Had a bit of time to spare in Middlebury earlier, and stopped by the library to use their computers. But, the computers were all occupied, and I didn’t have my laptop with me, so I picked up a novel from one of the front displays. “Rurally Screwed: My Life Off the Grid With the Cowboy I Love”. I’d like to say that it was the “Off the Grid” part that caught my eye, but it was probably the good-looking legs on the cover photograph. Anyway, I sat down in one of the easy chairs and started to read it. Interesting; an autobiographical account of a trendy city girl and fashion editor from Manhattan who meets and falls in love with a cowboy in Montana while on assignment. I wouldn’t mind finishing it; perhaps it appealed to my feminine side.
But, I don’t live in Middlebury, so I can’t check books out from their library. So this brought to mind something I’ve been wondering for a while—should I get an e-reader, like a Kindle or Nook? I could order a “real” copy of the book on Amazon, but if I had a Kindle I could download it in just a minute, then and there, and then I wouldn’t have to wait. Some of my kids at school have them, and seem to like them. And, pertinent to this website, would an e-reader be better or worse for the environment? So I did a little web-searching when I got home, and apparently they would indeed be better. Here’s a column from The Green Lantern that lays it all out. Short version, taking everything into account, it appears that e-readers “break even” in terms of environmental impact somewhere around book number twenty.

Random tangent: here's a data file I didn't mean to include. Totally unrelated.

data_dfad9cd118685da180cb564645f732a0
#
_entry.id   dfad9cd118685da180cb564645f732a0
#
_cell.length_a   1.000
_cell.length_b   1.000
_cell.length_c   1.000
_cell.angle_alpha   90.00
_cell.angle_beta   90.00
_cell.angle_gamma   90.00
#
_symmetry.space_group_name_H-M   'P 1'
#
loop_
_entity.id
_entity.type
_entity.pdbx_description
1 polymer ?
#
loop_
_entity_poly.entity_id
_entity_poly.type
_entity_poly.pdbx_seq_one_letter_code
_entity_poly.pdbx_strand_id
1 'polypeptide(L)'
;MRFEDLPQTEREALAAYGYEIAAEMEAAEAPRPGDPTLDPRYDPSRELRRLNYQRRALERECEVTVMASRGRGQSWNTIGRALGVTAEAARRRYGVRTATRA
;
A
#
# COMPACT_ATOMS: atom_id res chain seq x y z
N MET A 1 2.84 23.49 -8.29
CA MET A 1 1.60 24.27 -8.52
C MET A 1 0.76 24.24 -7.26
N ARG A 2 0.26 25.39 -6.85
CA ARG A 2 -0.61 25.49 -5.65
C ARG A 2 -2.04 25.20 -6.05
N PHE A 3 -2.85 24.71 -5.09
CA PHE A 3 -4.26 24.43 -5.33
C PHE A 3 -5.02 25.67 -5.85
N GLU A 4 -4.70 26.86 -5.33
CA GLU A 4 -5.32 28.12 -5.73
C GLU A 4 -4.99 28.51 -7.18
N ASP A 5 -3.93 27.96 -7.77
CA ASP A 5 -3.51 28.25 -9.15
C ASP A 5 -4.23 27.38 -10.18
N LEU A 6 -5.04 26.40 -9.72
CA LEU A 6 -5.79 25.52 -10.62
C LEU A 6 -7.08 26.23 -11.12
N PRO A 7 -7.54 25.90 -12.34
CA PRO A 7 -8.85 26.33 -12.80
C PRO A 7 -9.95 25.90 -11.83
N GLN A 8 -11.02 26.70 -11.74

So, I’ll consider this. I’d rather not complicate my life with more gadgets, and certainly don’t want a fully-connected digital leash/smart phone. But, I’ve been reading The Economist online, but I much prefer the “real” magazine. This isn’t just because it’s on paper, I just prefer browsing the full version; I feel like I miss half of the magazine when I click on this or that story on the online version. This is true of Time magazine, or any of the other ones I read online. But I don’t really want a paper copy of every magazine every week; it just seems like a tremendous environmental cost for the few minutes I might spend with any particular issue. But, I suppose I’d like to read The Economist, or other magazines, in color. But the “e-ink” screens work fantastic in full sunlight, but are all black and white. I can’t stand reading on the computer LCD screen outdoors—it just doesn’t work well. Some issues to figure out.
Perhaps a bigger issue– I really like my paper books. Back to whether or not our belongings are part of our identities, perhaps this is in no case more true than a person’s books. When someone comes to my house, they can peruse my bookshelves and get a pretty good idea of who Taborri Bruhl is. Plus, I like writing in the margins of books when I read, and, I like having those books that I like around to reread. The latter of which I suppose can be done with an e-reader; perhaps it’s just yet another paradigm shift.
My wife just saw my title; she said I don’t have a feminine side. I’m not sure whether to take that as a compliment or as an insult.